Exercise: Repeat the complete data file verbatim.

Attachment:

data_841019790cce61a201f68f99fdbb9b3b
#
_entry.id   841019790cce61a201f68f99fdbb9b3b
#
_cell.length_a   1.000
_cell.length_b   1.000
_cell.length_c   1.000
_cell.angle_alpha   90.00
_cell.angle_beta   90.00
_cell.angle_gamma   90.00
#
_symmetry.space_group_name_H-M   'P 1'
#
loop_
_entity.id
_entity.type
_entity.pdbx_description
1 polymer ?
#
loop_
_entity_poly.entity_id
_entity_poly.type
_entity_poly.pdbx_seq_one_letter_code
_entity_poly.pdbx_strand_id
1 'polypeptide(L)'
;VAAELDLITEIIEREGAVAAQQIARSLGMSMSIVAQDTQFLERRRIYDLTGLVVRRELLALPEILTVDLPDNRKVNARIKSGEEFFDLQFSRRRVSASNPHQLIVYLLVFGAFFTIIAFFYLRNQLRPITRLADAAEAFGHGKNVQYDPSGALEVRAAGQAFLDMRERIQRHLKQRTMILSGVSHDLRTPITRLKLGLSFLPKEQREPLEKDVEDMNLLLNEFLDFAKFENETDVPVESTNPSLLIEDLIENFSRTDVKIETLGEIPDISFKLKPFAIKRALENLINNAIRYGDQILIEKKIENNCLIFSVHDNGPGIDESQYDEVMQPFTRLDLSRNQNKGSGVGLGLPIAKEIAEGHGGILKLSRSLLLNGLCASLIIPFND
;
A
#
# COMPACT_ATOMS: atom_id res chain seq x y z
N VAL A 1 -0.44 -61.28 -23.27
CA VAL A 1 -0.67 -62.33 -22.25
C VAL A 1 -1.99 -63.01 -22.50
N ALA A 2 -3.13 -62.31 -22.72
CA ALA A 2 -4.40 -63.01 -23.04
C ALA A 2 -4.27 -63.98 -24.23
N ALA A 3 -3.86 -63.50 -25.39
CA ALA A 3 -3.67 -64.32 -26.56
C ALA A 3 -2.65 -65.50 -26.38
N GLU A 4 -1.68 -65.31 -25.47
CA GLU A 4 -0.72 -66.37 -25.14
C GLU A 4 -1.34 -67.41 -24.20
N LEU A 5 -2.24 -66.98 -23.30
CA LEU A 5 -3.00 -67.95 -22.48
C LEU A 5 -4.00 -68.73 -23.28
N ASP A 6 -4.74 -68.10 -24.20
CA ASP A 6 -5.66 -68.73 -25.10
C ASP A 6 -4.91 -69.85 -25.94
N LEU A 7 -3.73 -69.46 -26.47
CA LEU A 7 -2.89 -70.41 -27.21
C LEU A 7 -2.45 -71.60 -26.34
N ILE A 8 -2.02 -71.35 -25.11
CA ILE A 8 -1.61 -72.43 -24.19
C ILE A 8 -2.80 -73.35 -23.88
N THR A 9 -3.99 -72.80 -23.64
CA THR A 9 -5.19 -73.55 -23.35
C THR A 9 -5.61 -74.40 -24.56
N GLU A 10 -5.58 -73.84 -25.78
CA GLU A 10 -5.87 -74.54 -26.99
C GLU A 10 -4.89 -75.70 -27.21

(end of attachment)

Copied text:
data_841019790cce61a201f68f99fdbb9b3b
#
_entry.id   841019790cce61a201f68f99fdbb9b3b
#
_cell.length_a   1.000
_cell.length_b   1.000
_cell.length_c   1.000
_cell.angle_alpha   90.00
_cell.angle_beta   90.00
_cell.angle_gamma   90.00
#
_symmetry.space_group_name_H-M   'P 1'
#
loop_
_entity.id
_entity.type
_entity.pdbx_description
1 polymer ?
#
loop_
_entity_poly.entity_id
_entity_poly.type
_entity_poly.pdbx_seq_one_letter_code
_entity_poly.pdbx_strand_id
1 'polypeptide(L)'
;VAAELDLITEIIEREGAVAAQQIARSLGMSMSIVAQDTQFLERRRIYDLTGLVVRRELLALPEILTVDLPDNRKVNARIKSGEEFFDLQFSRRRVSASNPHQLIVYLLVFGAFFTIIAFFYLRNQLRPITRLADAAEAFGHGKNVQYDPSGALEVRAAGQAFLDMRERIQRHLKQRTMILSGVSHDLRTPITRLKLGLSFLPKEQREPLEKDVEDMNLLLNEFLDFAKFENETDVPVESTNPSLLIEDLIENFSRTDVKIETLGEIPDISFKLKPFAIKRALENLINNAIRYGDQILIEKKIENNCLIFSVHDNGPGIDESQYDEVMQPFTRLDLSRNQNKGSGVGLGLPIAKEIAEGHGGILKLSRSLLLNGLCASLIIPFND
;
A
#
# COMPACT_ATOMS: atom_id res chain seq x y z
N VAL A 1 -0.44 -61.28 -23.27
CA VAL A 1 -0.67 -62.33 -22.25
C VAL A 1 -1.99 -63.01 -22.50
N ALA A 2 -3.13 -62.31 -22.72
CA ALA A 2 -4.40 -63.01 -23.04
C ALA A 2 -4.27 -63.98 -24.23
N ALA A 3 -3.86 -63.50 -25.39
CA ALA A 3 -3.67 -64.32 -26.56
C ALA A 3 -2.65 -65.50 -26.38
N GLU A 4 -1.68 -65.31 -25.47
CA GLU A 4 -0.72 -66.37 -25.14
C GLU A 4 -1.34 -67.41 -24.20
N LEU A 5 -2.24 -66.98 -23.30
CA LEU A 5 -3.00 -67.95 -22.48
C LEU A 5 -4.00 -68.73 -23.28
N ASP A 6 -4.74 -68.10 -24.20
CA ASP A 6 -5.66 -68.73 -25.10
C ASP A 6 -4.91 -69.85 -25.94
N LEU A 7 -3.73 -69.46 -26.47
CA LEU A 7 -2.89 -70.41 -27.21
C LEU A 7 -2.45 -71.60 -26.34
N ILE A 8 -2.02 -71.35 -25.11
CA ILE A 8 -1.61 -72.43 -24.19
C ILE A 8 -2.80 -73.35 -23.88
N THR A 9 -3.99 -72.80 -23.64
CA THR A 9 -5.19 -73.55 -23.35
C THR A 9 -5.61 -74.40 -24.56
N GLU A 10 -5.58 -73.84 -25.78
CA GLU A 10 -5.87 -74.54 -26.99
C GLU A 10 -4.89 -75.70 -27.21